Friday, July 9, 2010

The four main proof texts of universalism

This article comes from the universalist site, which one of my commenters recommended. In this article 'Universalism and the Bible' the author Keith DeRose cites the four passages below as good examples of the universalist interpretation of Scripture and representative of the doctrine that everyone will (eventually) be saved. As I've noted before the larger theological issues of the nature of God and sin and the uniqueness and urgency of salvation and even the way we *do theology* will influence our interpretation of these passages.  I think that while these passages might make us say; "hang on what's going on here?" They are not enough to overturn the ancient and morally significant doctrine of eternal punishment.


  • The verses don't always contain enough information to be interpreted by themselves (1 Cor 15:22)
  • The Apostle Paul doesn't contradict himself (1 Col 1:19-20)
  • Paul wants to assure us of either being in sin or being in Christ, different to Atonement (Rom 5:18)
  • Sometimes the verses need to be read in the light of the preceding argument (Rom 11:32)

1 Corinthians 15:22 For as in Adam all die, so also in Christ shall all be made alive.
DeRose argues if the first about Adam is true then it should follow equally with Christ. 

Although the parallels between Adam and Christ are inescapable (e.g. the relationship between the collective and the individual) the consequences of the comparison are radically different. Chapter 15 shows that Adam's action brought defeat and death while Christ's action brought victory and life.  This chapter gives us theological framework for understanding what being made alive in Christ looks like, however it's incomplete, we need to go Luke 24:43 to understand that we'll be physical enough in the new creation to eat fish.  Nor does chapter 15 mention judgement surely an important biblical concept, so we have reconstruct how the cosmos will end using chapter 15 as just one of our building blocks. Quite possibly the Lordship of Christ will mean even the wicked will be given resurrected bodies of some sort, but just as we need to bring Luke 24:43 into the equation to make sense of the new-creation we'd also have to bring other passages into the equation to understand how exactly in what sense everyone will be made alive in Christ.

Colossians 1:19-20 For in him all the fullness of God was pleased to dwell, and through him to reconcile to himself all things, whether on earth or in heaven, making peace by the blood of his cross.
De Rose emphasizes that if all things including people are reconciled then it must mean everyone will be saved.

In the next chapter Paul describes how God will have "disarmed the rulers and authorities and put them to open shame, by triumphing over them in him [Christ]." (2:15) Because God isn't schizophrenic, the universalist argument has to build up a complex picture of a second-chance purgatory to make these two passages fit together by making 1:19-20 come after 2:15. An alternative explanation that makes better sense of both passages together is that the Lordship of Jesus (which also makes sense of the fullness of God phrase) brings universal peace/Shalom that subdues all opposition.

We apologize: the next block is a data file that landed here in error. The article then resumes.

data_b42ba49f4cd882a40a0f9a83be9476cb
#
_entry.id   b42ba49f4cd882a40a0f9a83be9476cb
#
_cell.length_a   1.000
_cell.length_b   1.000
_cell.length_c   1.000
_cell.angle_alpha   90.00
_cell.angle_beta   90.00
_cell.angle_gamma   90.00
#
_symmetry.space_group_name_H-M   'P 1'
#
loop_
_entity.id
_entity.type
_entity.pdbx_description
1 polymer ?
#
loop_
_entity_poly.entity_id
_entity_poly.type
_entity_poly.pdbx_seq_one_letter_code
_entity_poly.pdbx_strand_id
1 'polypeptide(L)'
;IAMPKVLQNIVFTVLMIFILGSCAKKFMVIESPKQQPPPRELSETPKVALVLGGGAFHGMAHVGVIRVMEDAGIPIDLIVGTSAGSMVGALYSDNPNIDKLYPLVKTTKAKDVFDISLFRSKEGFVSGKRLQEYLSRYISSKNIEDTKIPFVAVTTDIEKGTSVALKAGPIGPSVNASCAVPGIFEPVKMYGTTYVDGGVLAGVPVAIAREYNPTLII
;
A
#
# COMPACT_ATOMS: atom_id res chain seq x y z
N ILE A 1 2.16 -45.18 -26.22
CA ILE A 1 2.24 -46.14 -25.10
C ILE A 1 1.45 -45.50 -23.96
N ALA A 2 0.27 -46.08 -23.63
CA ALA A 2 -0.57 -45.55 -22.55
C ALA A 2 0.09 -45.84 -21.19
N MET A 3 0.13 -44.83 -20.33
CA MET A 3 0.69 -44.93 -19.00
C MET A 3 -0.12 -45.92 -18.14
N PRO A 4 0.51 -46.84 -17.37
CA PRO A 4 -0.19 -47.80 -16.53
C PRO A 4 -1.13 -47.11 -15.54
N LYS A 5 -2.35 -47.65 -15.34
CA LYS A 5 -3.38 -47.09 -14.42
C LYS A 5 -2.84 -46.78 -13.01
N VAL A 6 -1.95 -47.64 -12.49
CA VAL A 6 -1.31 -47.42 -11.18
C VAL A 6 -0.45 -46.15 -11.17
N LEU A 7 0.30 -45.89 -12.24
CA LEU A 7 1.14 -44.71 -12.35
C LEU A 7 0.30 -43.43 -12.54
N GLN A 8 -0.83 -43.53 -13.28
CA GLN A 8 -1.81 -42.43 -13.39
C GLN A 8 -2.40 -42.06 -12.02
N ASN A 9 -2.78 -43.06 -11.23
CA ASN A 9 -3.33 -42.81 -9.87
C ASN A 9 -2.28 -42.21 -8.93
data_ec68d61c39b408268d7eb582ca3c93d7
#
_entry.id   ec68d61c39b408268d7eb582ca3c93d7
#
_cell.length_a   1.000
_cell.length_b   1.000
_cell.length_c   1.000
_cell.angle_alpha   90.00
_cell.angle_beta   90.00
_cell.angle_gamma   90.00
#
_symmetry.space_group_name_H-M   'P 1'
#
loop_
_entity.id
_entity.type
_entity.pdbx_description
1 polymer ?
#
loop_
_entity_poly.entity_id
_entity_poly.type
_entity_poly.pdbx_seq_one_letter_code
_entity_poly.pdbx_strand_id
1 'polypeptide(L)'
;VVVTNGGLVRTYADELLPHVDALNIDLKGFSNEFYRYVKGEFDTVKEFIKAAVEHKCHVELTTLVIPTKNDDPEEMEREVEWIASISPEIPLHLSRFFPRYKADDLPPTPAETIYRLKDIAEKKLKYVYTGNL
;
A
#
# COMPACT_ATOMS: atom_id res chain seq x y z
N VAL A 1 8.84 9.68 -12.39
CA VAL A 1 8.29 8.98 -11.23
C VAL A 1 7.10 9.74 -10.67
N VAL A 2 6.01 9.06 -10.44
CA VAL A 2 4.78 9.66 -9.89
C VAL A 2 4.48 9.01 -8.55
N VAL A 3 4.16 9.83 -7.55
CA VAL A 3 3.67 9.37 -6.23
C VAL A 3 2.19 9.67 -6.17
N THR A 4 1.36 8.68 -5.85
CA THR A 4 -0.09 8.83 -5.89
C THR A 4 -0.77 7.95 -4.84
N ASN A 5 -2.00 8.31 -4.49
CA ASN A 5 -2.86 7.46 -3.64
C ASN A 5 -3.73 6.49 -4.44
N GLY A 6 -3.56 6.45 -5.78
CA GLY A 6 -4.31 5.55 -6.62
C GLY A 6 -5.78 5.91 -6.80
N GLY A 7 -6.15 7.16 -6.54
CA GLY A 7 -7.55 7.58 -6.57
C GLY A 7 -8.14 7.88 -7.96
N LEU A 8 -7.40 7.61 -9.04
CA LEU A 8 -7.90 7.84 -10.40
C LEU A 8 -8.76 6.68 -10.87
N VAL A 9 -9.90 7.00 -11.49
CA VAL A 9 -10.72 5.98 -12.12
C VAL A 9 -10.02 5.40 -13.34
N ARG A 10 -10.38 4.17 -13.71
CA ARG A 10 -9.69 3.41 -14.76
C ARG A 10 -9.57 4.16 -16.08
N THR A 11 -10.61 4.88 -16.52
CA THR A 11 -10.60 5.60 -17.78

Romans 5:18 Therefore, as one trespass led to condemnation for all men, so one act of righteousness leads to justification and life for all men.
DeRose says that the "all men" in this verse is very persuasive, everyone will be acquitted and have life.

Chapter 5 of Romans is about Salvation, with verses 1-11 focusing on the benefits (peace with God 5:1) and verses 12-21 focussing on why we needed salvation in the first place (sin entered the world 5:12).  In this verse it shows an exact correspondence between the actions of both, although admittedly the quality (condemnation verses justification) of outcomes is very different!  Does this mean everyone will be justified?  No, because of these two reasons: firstly that Paul doesn't mention the Atonement which was clearly on his mind earlier in the chapter (5:6-8), as something that has any parallel with Adam's action. Secondly Paul is forcefully arguing for assurance, assurance that you're a sinner or assurance that if you are justified you will live.  Under what circumstances you're justified isn't specified in this particular verse. Universalism also ignores overall idea of verses 12-21 which compares the 'collective' similarity of Adam and Christ but then distinguishes the 'individual' consequences.

Romans 11:32 For God has consigned all to disobedience, that he may have mercy on all.
DeRose argues that the all in this verse means "all without exception."

The all refers to all the different groups Paul has referred to in the preceding passages.  Another thing to keep in mind is that the two big concepts of chapters 9 to 11 have been God's sovereignty and Israel's election.  There is a lengthy progression to Paul's argument from the way God decides who he will save and who he won't in chapter 9 to the question of how Israel will be saved, which culminates in this passage.  It disrespectful to the cumulative way Paul builds his argument to assume everything needed for this verse's translation is contained in this verse.  A more respectful reading is that God has imprisoned in disobedience first the gentiles and now the Jews so that he might bestow mercy on each of these groups of humanity, how that will occur is not explicitly spelled out in this particular passage (Moo, Romans, 737).